When will we see that the experience of human beings is nothing more than a projection of one’s connection to God, moment to moment to moment?
In fact, everything we experience springs from whether or not the connection to God is clear.
When the connection to God is filled with personal thought (the intellect on overload), our experience becomes negative.
When the connection to God is clear or flowing (the intellect at peace), our experience becomes positive.
Both will happen. Both are normal. This ebb and flow to the human experience is shared by every person alive.
The father of modern psychology, William James, once said: “Anything short of God is not rational; anything more than God is not possible.”
He also said: “First, it is essential that God be conceived as the deepest power in the universe, and second, he must be conceived under the form of a mental personality.”
James was pointing us to the fact that one’s state of mind exists solely between that person and God. He was reminding us that our connection to God, and our ensuing state of mind in the moment, projects outward—creating our experience of the physical world that we see.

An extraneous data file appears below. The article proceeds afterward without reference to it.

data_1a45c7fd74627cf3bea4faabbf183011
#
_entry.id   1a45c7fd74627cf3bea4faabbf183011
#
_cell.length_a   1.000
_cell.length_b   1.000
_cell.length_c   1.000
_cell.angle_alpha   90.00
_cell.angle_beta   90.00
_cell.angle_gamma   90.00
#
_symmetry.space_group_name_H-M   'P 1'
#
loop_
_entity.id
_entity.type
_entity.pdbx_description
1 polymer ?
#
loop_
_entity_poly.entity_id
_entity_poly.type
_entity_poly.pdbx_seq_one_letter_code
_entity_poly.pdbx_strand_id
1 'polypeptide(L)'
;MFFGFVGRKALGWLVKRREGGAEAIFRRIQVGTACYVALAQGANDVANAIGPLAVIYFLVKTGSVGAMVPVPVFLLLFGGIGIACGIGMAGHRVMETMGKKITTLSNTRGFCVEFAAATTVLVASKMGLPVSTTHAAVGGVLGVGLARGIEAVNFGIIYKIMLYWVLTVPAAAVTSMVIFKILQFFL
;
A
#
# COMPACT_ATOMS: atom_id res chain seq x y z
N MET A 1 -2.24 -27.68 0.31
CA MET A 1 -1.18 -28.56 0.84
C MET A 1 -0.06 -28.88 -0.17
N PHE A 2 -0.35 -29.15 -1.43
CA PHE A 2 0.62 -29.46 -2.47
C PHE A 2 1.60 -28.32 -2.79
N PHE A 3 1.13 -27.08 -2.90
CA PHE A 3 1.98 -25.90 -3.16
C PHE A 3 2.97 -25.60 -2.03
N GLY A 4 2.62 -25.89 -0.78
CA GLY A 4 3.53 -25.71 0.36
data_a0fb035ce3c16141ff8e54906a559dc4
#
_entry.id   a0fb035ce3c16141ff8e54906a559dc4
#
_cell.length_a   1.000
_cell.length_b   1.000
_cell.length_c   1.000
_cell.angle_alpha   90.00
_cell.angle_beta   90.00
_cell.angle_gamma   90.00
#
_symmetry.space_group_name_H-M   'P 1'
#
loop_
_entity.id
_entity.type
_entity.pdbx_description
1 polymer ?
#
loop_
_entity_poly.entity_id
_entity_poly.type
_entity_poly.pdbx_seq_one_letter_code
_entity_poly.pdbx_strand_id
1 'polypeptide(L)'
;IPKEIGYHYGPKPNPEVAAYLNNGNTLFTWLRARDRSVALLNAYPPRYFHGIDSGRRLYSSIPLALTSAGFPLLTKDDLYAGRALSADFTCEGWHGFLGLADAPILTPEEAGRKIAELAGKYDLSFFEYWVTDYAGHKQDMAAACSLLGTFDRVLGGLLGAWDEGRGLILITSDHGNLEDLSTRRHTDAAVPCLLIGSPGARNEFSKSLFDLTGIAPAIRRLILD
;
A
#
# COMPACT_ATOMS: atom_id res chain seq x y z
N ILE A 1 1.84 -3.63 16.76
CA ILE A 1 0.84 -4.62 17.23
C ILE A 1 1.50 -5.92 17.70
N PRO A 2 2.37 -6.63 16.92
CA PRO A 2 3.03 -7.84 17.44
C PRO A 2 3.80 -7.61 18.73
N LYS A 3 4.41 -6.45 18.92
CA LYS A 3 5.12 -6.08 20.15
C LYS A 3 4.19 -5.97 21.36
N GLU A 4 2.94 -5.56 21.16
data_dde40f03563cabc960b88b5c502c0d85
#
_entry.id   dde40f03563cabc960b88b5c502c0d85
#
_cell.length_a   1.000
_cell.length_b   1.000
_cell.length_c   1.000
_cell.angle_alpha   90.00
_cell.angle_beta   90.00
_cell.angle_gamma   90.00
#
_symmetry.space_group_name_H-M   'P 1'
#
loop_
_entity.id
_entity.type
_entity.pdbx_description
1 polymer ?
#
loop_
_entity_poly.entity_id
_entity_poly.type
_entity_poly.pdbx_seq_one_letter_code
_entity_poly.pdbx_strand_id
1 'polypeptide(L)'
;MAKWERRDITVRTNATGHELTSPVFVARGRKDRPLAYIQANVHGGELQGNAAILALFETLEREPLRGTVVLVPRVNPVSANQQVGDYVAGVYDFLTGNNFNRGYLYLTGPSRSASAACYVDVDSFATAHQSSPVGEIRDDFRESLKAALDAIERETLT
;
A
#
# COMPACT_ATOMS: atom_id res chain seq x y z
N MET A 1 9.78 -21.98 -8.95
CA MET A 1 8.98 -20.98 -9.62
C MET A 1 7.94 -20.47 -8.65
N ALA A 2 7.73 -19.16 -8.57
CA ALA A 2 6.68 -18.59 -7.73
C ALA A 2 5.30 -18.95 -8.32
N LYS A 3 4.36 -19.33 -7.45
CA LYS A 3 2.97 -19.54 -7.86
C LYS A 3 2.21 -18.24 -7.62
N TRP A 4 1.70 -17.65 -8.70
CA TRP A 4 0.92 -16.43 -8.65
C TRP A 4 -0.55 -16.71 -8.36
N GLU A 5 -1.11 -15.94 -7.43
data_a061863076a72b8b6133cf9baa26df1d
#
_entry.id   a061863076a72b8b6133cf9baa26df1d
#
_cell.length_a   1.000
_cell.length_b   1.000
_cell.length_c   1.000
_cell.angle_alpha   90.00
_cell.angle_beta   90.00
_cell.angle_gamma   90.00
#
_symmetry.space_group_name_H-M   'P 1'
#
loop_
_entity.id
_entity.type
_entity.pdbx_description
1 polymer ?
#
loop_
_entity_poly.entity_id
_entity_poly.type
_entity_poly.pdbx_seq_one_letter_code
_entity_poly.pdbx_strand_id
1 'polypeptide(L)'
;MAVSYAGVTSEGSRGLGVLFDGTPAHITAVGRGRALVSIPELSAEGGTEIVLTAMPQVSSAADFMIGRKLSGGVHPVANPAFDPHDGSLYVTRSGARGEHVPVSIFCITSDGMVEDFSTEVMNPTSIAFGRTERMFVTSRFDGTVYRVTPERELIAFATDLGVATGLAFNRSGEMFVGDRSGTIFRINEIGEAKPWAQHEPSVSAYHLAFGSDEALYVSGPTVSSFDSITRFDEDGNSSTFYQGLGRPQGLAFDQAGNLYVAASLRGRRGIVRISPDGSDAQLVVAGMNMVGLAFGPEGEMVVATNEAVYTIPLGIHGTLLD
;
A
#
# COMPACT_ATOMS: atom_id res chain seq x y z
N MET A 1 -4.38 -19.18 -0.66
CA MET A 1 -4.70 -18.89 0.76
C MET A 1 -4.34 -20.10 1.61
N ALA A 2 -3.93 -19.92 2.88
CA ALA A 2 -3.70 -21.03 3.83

As I said, the physical world is nothing more than a projection. Meaning: What takes place in the physical world can’t cause us to feel or experience anything—even though it often looks like it can.
Indeed, this is the “great illusion” that sages and mystics have directed us away from forever.
They warned: “When we struggle, don’t look outside, to the form, for causes or cures. Look inside to the formless connection to God in the moment.”
The astute philosopher, Sydney Banks, called this connection “the missing link to all psychological functioning.”
Like James, Banks knew that Truth had no form. He knew that the sole cause of our feeling state was found inside, in the preset status of our connection to God (the formless).
Banks also suggested that “experts” who point outside for answers are fine human beings who are trying to help. But their training and research has complicated and concealed the basic principle that human beings project their experience from inside to out.